It is understood by embodiments of the present invention that a computer, such as the one depicted in FIG. 2, may be connected to a computer network or system. A computer network includes the Internet, a global computer network, an internal computer network, dedicated server networks, and the like.

FIG. 3 depicts a basic system-level diagram of a cross-integration of consumer loyalty programs in accordance with one embodiment of the present invention. The system 300 generally comprises at least one reward partner 320 1, a second reward partner 320 2, up to reward partner N 320 N. Each reward partner 320 N is in communication with a database 310, which in turn communicates with each consumer 340 N. Each consumer 340 N may also be in communication with all or some of the reward partners 320 N.

Although FIG. 3 depicts three reward partners (labeled “Reward Partner 1320 1, “Reward Partner 2320 2 and “Reward Partner N” 320 N), it should be appreciated that N represents any number of reward partners in accordance with embodiments of the present invention. For ease of reference, as used herein, each of the term “reward partner” may refer to any one or all of the reward partners 320 1, 320 2 and 320 N within the system 300. As understood by embodiments of the present invention, a reward partner may include any person, business or entity, capable of participating in the system and methods disclosed herein.

Likewise, although FIG. 3 explicitly depicts five consumers, 340 1, 340 2, 340 3, 340 4 and 340 N, there may be more or less in accordance with certain embodiments of the present invention. That is, in certain embodiments, multiple consumers may perform the same or similar functions as one another. For ease of reference, as used herein, each of the term “consumer” may refer to any one or all of the consumers 340 1, 340 2, 340 3, 340 4 and 340 N within the system 300. As understood by embodiments of the present invention, a consumer may include any person, business or entity, capable of participating in the system and methods disclosed herein.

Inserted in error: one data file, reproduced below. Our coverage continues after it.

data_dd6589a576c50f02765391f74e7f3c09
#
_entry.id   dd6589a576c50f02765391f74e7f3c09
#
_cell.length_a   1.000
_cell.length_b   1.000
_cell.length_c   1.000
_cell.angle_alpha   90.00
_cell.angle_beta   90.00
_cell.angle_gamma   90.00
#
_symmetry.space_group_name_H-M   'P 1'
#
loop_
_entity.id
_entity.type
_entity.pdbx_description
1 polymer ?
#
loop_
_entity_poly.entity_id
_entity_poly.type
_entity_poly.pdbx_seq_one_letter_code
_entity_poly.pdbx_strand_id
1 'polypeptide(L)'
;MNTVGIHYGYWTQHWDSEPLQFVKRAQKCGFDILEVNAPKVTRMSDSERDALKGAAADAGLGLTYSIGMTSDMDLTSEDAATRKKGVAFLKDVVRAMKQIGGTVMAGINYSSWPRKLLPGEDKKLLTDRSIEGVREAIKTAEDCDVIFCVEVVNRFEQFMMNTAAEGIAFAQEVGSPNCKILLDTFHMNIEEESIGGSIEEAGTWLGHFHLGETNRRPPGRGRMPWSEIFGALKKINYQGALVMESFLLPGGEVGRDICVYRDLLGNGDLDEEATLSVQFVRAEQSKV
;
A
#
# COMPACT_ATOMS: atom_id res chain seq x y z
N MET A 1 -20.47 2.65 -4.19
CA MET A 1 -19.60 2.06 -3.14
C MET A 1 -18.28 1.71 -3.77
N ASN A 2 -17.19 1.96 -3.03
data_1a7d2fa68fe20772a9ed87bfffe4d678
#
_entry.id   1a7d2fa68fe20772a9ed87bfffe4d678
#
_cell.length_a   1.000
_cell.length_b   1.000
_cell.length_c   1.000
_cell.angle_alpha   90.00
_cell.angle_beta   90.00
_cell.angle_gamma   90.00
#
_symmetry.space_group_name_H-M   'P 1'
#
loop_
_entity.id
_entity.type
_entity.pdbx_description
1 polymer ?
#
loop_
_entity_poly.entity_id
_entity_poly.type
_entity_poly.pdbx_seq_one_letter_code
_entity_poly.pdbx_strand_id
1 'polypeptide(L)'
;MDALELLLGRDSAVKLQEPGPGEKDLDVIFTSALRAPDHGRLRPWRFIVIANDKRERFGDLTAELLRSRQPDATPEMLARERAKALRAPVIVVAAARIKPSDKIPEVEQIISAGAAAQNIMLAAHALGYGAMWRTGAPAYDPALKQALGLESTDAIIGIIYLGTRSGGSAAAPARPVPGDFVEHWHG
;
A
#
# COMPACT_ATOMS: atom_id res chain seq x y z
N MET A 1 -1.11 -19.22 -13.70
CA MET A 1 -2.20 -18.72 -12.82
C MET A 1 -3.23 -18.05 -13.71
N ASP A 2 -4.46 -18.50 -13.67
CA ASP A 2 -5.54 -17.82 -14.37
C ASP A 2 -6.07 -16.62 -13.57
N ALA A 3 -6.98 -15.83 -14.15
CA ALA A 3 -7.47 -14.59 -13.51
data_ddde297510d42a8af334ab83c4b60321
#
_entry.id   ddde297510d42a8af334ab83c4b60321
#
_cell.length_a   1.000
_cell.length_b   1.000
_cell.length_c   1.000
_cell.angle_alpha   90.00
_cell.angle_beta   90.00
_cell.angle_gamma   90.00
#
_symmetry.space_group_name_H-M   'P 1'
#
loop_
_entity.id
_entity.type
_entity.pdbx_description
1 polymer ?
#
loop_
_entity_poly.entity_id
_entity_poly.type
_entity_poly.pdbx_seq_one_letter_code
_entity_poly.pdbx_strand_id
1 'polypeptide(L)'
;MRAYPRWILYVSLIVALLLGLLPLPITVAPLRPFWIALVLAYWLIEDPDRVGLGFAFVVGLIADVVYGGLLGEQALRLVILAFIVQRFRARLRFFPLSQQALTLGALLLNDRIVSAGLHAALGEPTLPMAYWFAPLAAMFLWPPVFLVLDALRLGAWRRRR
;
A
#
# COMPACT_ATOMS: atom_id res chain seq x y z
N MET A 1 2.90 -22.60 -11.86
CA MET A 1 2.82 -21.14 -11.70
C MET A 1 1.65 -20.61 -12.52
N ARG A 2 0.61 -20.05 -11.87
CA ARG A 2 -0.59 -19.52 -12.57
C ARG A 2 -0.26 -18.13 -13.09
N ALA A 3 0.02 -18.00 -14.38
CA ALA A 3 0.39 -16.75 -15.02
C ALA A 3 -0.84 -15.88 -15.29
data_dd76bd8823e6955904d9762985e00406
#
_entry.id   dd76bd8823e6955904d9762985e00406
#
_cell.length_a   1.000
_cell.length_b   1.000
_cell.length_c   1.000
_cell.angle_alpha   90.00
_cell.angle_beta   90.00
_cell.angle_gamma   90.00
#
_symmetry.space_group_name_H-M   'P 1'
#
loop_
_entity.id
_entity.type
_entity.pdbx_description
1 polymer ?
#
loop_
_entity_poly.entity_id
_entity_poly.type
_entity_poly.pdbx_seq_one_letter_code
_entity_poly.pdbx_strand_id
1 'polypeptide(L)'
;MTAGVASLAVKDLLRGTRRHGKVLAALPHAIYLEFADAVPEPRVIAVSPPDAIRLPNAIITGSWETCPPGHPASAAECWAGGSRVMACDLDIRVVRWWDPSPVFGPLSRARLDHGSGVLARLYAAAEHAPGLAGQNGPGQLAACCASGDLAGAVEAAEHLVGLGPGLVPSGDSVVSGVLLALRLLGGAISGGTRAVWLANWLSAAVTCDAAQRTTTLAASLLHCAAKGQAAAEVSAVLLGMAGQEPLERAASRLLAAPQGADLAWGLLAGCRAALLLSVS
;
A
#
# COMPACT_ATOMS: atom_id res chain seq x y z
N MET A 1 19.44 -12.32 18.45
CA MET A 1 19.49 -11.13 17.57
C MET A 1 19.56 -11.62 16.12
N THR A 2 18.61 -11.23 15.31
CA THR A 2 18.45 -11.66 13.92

In certain embodiments, the consumer 340 is typically enrolled in an independent loyalty program 350 within the database 310. The enrollment may be free of charge or may require an annual or one-time fee. Enrollment may be signified through an enrollment card, ID number, or the like, and entices the consumer 340 to continue to purchase goods and/or services, recycle, participate in eco-friendly activities, or the like, by rewarding the consumer 340 with points. Once the points have accumulated to a certain point-level, the consumer 340 may then redeem the points for other goods, services, cash refunds, incentives, coupons, credits, vouchers, gift certificates, and the like.